It's never happened before, at least in the collective memory of agricultural policy influencers and observers: the House and Senate Agriculture Committees will mark up their respective drafts of the Farm Bill on back-to-back days this week. A Farm Bill that is at least a year late in the making could pass out of committee in a 48-hour period.
"This is my seventh farm bill, and I don't remember a time when we marked in both committees in the same month, let alone in the same week," said Mary Kay Thatcher, senior director of congressional relations at the American Farm Bureau Federation. "We're hearing that the bill could actually reach the Senate floor as soon as Thursday."
Thatcher said Senate Majority Leader Harry Reid has expressed interest in getting the Farm Bill on the floor in his chamber yet this week, of not early next.
Such a swift dispatch of the committee mark-up process is a rapid departure from the 10-12 months since the agriculture committees in Congress last marked a farm bill draft. While the Senate passed its version of the Bill last June, the House version of the bill never saw floor debate.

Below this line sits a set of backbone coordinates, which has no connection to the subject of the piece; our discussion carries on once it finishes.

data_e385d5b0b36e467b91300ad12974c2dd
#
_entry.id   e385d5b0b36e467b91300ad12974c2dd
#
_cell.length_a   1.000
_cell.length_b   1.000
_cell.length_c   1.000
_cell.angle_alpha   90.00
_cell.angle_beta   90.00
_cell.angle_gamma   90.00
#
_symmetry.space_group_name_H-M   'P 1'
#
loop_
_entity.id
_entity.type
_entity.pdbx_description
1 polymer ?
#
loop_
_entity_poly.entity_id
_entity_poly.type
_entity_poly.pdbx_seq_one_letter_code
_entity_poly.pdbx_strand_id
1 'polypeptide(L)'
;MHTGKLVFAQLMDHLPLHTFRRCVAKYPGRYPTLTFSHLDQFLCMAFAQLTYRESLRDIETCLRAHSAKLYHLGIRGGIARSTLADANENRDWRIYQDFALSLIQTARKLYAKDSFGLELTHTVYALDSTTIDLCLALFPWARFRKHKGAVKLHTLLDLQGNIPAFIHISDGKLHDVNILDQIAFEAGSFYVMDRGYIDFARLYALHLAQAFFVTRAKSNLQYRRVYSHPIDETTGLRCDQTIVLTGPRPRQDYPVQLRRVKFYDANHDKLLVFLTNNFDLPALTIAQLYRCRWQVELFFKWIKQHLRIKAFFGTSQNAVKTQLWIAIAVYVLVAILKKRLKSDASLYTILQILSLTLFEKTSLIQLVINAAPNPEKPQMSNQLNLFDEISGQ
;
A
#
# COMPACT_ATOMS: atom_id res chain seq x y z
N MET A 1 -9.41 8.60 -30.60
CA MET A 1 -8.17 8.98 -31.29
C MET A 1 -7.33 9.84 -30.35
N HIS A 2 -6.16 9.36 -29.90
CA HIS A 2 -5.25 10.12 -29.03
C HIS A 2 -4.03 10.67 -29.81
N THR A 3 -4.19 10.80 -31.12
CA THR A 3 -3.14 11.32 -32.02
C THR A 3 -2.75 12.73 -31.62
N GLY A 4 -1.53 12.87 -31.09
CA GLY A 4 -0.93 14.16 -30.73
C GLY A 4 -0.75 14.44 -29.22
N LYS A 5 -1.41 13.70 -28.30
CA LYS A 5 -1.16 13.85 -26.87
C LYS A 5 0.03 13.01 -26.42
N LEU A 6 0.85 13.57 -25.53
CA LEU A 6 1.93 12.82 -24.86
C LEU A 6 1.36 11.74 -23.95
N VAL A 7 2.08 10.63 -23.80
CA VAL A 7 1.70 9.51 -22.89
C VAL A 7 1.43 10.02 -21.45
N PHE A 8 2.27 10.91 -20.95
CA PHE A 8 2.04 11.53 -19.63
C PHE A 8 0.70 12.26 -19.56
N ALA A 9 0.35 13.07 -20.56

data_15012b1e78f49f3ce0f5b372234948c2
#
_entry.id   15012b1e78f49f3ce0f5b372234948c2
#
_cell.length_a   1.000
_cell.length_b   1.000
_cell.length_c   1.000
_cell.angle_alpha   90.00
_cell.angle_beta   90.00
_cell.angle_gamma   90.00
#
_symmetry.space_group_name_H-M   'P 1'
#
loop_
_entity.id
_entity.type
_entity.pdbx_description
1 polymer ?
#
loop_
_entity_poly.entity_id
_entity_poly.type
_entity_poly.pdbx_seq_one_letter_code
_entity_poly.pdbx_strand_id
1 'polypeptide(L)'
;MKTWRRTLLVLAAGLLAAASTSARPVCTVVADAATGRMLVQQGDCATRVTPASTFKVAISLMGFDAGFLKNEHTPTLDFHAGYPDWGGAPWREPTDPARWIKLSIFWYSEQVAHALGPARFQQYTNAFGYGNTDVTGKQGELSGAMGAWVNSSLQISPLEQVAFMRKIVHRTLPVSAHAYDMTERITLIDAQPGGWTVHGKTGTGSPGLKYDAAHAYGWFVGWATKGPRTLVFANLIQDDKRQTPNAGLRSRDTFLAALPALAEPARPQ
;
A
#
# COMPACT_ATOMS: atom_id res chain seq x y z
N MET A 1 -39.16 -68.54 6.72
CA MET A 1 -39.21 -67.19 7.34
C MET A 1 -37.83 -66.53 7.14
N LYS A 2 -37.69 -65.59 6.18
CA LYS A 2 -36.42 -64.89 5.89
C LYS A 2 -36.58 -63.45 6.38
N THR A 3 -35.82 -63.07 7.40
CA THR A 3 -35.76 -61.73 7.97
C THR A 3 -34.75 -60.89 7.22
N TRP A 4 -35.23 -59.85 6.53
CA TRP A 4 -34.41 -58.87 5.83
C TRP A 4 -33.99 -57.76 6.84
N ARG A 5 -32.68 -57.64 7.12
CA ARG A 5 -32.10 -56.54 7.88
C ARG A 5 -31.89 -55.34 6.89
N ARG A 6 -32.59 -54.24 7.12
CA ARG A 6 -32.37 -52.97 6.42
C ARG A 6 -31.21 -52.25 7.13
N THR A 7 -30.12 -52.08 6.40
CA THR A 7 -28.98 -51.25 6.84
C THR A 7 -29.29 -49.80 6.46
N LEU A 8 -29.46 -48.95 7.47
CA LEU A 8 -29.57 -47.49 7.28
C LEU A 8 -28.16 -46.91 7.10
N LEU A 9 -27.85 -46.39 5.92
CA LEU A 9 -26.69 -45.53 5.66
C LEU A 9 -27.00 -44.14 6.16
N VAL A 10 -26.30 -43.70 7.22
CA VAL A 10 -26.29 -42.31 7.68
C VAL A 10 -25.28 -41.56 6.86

The Senate Agriculture Committee marked its version of the Farm Bill last spring in a relatively rapid 5 hours; policy watchers attending the National Association of Farm Broadcasting's Washington Watch meeting told Feedstuffs that a repeat performance is somewhat expected when the panel convenes at 10 a.m. ET on May 14.
Twenty-four hours later, the House Agriculture Committee will begin its mark-up, and reports have indicated that House leadership are committed to getting the bill on the floor for debate sometime this summer.
AUDIO: Farm Bureau's Thatcher previewed the pending mark-up process, including the challenging differences between the two versions of the bill, during a recent episode of Feedstuffs In Focus, the podcast of big news in agriculture. Listen to her comments here.